These four cabins share two bathrooms ("heads," we say in nautical talk). A stateroom aft sleeps six in two double and two single beds (if they know each other really well), with an adjoining private head. The crew sleeps forward.
But most of us slept by night or day on the roomy open deck when we weren't out sampling beaches or climbing the topography.
We chose to head southeast among the Cyclades, the best known and the closest island group to mainland Greece. The Greek word for circle is kyklos, from which comes the name for this group of outcroppings.
Each of these islands rises in a little mound like a muffin, some higher than the others, from the Aegean Sea. Somewhere at the bottom of each is where the boats dock. Along the harbor fronts are small tavernas, with chairs and tables set out under trees. There may be a mini-market, a souvenir shop or two, and perhaps a little hotel a short walk from the pier.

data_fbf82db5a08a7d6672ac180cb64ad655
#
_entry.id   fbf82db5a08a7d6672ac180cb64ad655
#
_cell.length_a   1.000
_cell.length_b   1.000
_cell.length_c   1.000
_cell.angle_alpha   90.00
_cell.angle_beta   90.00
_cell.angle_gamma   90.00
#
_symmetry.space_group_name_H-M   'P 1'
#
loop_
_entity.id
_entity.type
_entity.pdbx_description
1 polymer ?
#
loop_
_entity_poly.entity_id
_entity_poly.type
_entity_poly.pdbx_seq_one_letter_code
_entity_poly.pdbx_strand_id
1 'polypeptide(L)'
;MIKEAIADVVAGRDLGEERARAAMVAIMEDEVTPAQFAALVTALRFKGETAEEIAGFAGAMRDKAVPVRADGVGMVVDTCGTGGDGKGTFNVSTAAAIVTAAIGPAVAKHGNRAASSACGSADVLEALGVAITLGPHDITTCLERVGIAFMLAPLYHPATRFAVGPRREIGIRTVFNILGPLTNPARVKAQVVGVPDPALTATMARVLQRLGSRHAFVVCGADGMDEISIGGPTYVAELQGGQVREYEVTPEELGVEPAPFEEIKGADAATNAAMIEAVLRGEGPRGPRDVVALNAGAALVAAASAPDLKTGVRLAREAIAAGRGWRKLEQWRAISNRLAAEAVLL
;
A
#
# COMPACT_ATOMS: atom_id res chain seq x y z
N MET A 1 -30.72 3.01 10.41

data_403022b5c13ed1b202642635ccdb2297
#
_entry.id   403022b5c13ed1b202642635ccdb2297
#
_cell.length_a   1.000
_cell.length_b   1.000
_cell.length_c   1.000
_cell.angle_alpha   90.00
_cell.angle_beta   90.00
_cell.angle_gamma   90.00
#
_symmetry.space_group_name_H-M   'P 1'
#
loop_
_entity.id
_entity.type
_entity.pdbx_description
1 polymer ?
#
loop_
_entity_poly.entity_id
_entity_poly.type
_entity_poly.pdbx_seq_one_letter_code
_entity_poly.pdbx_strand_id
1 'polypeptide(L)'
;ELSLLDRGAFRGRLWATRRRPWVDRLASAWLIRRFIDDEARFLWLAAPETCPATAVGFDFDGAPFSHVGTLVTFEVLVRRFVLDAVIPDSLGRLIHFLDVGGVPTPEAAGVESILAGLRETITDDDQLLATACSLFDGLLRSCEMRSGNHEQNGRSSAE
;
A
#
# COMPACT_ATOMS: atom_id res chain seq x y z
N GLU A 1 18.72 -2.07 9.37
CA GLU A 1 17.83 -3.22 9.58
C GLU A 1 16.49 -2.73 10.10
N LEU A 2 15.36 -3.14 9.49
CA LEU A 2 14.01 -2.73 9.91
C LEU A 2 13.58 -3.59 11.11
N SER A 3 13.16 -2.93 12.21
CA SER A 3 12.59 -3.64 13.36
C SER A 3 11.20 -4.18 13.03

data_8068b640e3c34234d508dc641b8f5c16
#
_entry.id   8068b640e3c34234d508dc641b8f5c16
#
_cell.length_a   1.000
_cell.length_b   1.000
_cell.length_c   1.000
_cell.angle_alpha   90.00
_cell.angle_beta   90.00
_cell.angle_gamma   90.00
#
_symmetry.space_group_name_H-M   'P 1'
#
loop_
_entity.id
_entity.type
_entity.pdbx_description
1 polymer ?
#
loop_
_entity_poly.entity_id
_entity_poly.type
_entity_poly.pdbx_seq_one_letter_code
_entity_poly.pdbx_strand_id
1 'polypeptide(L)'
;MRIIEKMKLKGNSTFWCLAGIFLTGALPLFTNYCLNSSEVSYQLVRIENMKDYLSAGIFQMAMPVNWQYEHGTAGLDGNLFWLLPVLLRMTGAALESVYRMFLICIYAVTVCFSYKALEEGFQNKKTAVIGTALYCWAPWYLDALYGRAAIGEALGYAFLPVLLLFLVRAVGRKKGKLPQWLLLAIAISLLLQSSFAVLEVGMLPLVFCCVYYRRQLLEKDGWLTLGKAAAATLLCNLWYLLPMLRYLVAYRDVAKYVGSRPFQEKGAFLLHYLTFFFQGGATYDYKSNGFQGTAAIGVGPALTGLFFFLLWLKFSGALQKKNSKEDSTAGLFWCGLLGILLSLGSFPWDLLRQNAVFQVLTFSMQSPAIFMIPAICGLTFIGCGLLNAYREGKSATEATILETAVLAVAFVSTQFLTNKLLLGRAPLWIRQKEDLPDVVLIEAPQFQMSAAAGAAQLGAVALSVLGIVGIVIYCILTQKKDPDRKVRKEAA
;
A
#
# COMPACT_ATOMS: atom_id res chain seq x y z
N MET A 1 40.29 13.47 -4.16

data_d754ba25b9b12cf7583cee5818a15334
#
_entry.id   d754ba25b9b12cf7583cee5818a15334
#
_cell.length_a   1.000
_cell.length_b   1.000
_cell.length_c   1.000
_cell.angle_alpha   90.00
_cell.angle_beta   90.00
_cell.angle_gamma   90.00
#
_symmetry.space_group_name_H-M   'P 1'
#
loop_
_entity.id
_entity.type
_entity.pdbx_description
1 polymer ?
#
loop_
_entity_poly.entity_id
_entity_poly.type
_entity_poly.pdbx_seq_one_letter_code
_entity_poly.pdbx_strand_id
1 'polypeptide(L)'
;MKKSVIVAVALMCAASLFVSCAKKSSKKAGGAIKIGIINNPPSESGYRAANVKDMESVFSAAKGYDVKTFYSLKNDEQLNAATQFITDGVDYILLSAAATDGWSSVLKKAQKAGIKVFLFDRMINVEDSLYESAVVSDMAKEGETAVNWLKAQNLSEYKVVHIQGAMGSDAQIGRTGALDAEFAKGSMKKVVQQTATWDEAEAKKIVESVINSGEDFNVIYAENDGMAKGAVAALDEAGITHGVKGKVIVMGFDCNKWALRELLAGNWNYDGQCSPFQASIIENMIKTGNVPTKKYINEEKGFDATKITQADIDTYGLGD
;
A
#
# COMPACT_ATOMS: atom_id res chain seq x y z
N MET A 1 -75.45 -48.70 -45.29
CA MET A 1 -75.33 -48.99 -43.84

The High Town
Beaches usually are on either side of the harbor and a town called Hora (which means "high town") is at the top of each muffin. Some kind of road leads up to the high town. It may be just a donkey path or a narrow lane set with slate flagstones, or perhaps one asphalt-paved street.
Our crew was headed by Capt. Stamatis Katrachillis. He's probably no more than 35 years old, trim and tan and smart. He has a radioman's license as well as his captain's license. He could be working the big "seeps," he says. (Greeks have a hard time with the sound "sh.") But wherever he would go, "I would be stranger. My wife and 8-year-old boy would prefer I stay in my country."